What kind of mindset leads a popular TV sports anchor and radio talk-show host into getting embroiled in a multimillion-dollar mortgage-fraud scheme, perhaps even jeopardizing a 20-year broadcasting career?
Look to the KUTV 2 Website for some insight. There, you can click on the chirpy biography of sports anchor Dave Fox, who pleaded guilty Sept. 25 in Utah County’s 4th District Court with another man, Mark Atkins, to a charge of communications fraud in an apparent real-estate-investment scam involving “flipping” houses for profit.
On the Website, Fox is asked to complete the thought “Why I’m a journalist.” His answer: “I’m not. I’m a sports reporter!”
True enough. In the journalism world, a timeless theory has held that news reporters must hold to a higher ethical standard than the rest of the organization. Sports reporters, on the other hand, have historically been perceived as entertainers, team boosters and, yes, washed-up jocks.
All of which could help explain the 48-year-old Fox’s slide. The general public might not see a direct correlation between a sports reporter taking free meals or game tickets from a team he covers and eventual involvement in mortgage fraud. But the argument goes like this: If the ethical lines that govern a major part of your life are blurry from the get-go, how easy does it become to dip into white-collar crime?
“Well, absolutely, if you develop a habit of smoothing your way through life in your job, I can see it happening in other areas,” says Michael Lewis, who covers University of Utah basketball and Real Salt Lake soccer for The Salt Lake Tribune. In a 20-year newspaper career, Lewis has covered everything from Idaho preps to the Olympics in Sydney and Salt Lake City to the NBA.
He knows well the sense among journalistic colleagues that sports reporters, with their tradition of accepting swag, free pre-game meals and other perks, are seen as a little cavalier in the approach to their work.
“I’ve fought that perception,” Lewis says. “I’ve tried to stay clear of ethical problems. But I’ve also never felt that I’m slacking or fulfilling some lower standard because I’m ‘only covering a game.’”
Salt Lake City sports reporters say, usually with a snicker, that Fox routinely came to Utah Jazz pre-game meals that he wasn’t actually covering, loaded up a plate, then left the arena.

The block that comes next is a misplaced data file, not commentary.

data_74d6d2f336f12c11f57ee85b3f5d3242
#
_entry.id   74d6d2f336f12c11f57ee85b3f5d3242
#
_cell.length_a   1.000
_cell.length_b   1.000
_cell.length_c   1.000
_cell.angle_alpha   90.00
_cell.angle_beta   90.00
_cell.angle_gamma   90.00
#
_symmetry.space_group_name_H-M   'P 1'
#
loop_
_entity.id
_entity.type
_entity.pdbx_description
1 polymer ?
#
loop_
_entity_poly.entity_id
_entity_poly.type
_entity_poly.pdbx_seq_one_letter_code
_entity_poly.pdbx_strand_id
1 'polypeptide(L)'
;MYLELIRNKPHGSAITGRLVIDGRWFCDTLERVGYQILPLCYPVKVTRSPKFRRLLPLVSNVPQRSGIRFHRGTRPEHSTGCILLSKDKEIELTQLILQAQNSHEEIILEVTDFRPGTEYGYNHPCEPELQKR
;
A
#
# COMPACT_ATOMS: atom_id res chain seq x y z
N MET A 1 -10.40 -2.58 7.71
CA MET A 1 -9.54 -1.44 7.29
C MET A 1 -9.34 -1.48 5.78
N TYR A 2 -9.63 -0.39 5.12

Jim Fisher, assistant professor of communication at the U of U, sees “an assumption of privilege that goes with every level of sports” as a problem in covering sports, as well as playing them. “You get this hero-worship of athletes which leads to ‘jockitis’ in high school and to a certain extent in college, too. Athletes are simply held to a different standard than others in society. In sports reporting, you’ve generally seen a whole different ethical standard.”
Some, however, are genuinely trying to attack the problem. Michael Anastasi, Tribune managing editor for sports and features, routinely estimates the cost of pre-game meals for his reporters at Utah Jazz, RSL and collegiate matches, then sends the organization a check each month. It can equal a pretty penny. The Jazz management, for instance, routinely lays out a substantial banquet for sports reporters—with salads, fresh fruit and two to three main courses.
In Glen Feighery’s mind, the heat on sport reporters will only increase in coming years. Feighery, a U of U assistant professor of communication, cites a flood of sports scandals that reach beyond Xs and Os as one reason for sports reporters to toe an ethical line. More people are paying attention to the real-world implications of sports and its stars. Think the Balco steroids case, involving San Francisco Giants slugger Barry Bonds, doping scandals in professional bicycling and the Atlanta Falcons’ Michael Vick’s dog-fighting case.
It’s tough to report on sports figures breaking the law if a reporter doesn’t have his own ethical toolbox.
“If you cover sports for a living, you can’t very well play both sides against the middle anymore,” Feighery says. “Saying, ‘I’m not a journalist’ shouldn’t cut it.”
KUTV has placed Fox on leave pending the outcome of his case, says news director Tanya Vea. In exchange for his guilty plea, Fox has agreed to cooperate with investigators and to testify against bigger fish in the mortgage scam. According to court documents, Fox and Atkins signed papers that they would be living in the homes being remodeled for resale, but they actually lived elsewhere.
Fox did not return calls seeking his comment at KUTV or KFAN, where he continues to host a sports talk-radio show.
Meanwhile, Fox may eventually have to rework another response on his online biography. To the question, “what is your dream job?” Fox answers: “I have it!” cw
Given his passion for motorcycles, I don’t doubt the guv is a regular speed demon on the open road. I was referring to Huntsman’s habit of hoarding his political capital and playing it far too safe on important issues. He had popularity ratings at that time beyond 70 percent.
By most measures of small-business success in Utah, Tony Chlepas would be in the Hall of Fame. His mother, the late Helen Chlepas, was widowed with her four children still in grade school. In the early %uFFFD70s, Helen secured a small loan to buy a ramshackle little tavern near the mouth of Big Cottonwood Canyon.
By most measures of small-business success in Utah, Tony Chlepas would be in the Hall of Fame. nHis mother, the late Helen Chlepas, was widowed with her four children still in grade school. In the early ’70s, Helen secured a small loan to buy a ramshackle little tavern near the mouth of Big Cottonwood Canyon. Tony and his siblings grew up helping their mom, including in the bar’s tiny ...